ISWI and DOM are expressed in Drosophila ovarian GSCs and SSCs. (A) A schematic diagram showing a cross section of a Drosophila germarium. 1, 2A, 2B, and 3 indicate different regions of the germarium. All the images shown in all the figures represent one confocal section. (B) A germarium showing a uniform expression pattern throughout, including GSCs (dashed circles) and presumably SSCs. (C and D) A germarium showing that GSCs (dashed circles) express DOM at the highest level and that a GFP-marked SSC (solid circles) expresses DOM at a lower level. Abbreviations: TF, terminal filament; CPC, cap cells; IGS, inner sheath cells; SS, spectrosome; CB, cystoblast; FS, fusome; DCs, developing cysts; FC, follicle cells. Scale bar in (B), 10 μm.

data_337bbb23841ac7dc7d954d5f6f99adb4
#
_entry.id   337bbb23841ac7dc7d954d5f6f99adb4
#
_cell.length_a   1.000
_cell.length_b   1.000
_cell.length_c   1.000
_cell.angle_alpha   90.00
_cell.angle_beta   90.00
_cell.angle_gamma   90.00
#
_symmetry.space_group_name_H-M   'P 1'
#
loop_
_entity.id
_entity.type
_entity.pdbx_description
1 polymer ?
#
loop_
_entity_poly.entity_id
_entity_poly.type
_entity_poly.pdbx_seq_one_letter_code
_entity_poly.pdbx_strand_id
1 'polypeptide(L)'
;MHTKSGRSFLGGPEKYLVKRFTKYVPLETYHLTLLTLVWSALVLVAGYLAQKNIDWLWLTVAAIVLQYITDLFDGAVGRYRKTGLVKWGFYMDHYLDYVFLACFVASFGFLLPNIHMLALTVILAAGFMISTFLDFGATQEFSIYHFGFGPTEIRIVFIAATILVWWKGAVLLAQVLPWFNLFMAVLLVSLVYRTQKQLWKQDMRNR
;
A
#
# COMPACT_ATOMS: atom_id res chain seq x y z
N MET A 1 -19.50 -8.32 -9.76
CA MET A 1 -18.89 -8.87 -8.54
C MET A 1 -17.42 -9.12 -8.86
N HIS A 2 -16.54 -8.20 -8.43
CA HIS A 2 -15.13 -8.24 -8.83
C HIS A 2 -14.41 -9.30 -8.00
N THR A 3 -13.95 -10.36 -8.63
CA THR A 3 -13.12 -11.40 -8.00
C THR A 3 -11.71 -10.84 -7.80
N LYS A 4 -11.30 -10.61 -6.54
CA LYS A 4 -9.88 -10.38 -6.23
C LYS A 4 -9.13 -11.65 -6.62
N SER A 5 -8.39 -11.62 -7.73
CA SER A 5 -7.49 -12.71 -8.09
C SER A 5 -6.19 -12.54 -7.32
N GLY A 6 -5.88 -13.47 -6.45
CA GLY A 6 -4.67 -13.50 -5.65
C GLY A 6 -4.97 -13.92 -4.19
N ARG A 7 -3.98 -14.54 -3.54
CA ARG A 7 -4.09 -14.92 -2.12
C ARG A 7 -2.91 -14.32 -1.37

Chromatin remodeling factors are involved in maintaining chromatin structures and modulating gene expression in organisms ranging from yeast to humans (12). In Drosophila, five ATP-dependent remodeling factors, Brahma (BRM), Imitation SWI (ISWI), Domino (DOM), Kismet (KIS) and dMi-2, sharing a SNF2-related domain and a DEAD/DEAH-box helicase domain, appear in distinct protein complexes to control different gene activity in a variety of developmental processes (1317). For example, ISWI plays a global role in chromatin compaction and transcriptional regulation (1719); DOM, highly related to a chromatin remodeler SWR1 involved in exchanging histone variants, functions as a transcriptional repressor by interfering with the chromatin structure (13). dom and iswi are known to be required for normal oogenesis, but their roles in GSC and SSC regulation have not been determined (13, 19). In this study, we focused on investigating the roles of dom and iswi in GSC and SSC regulation.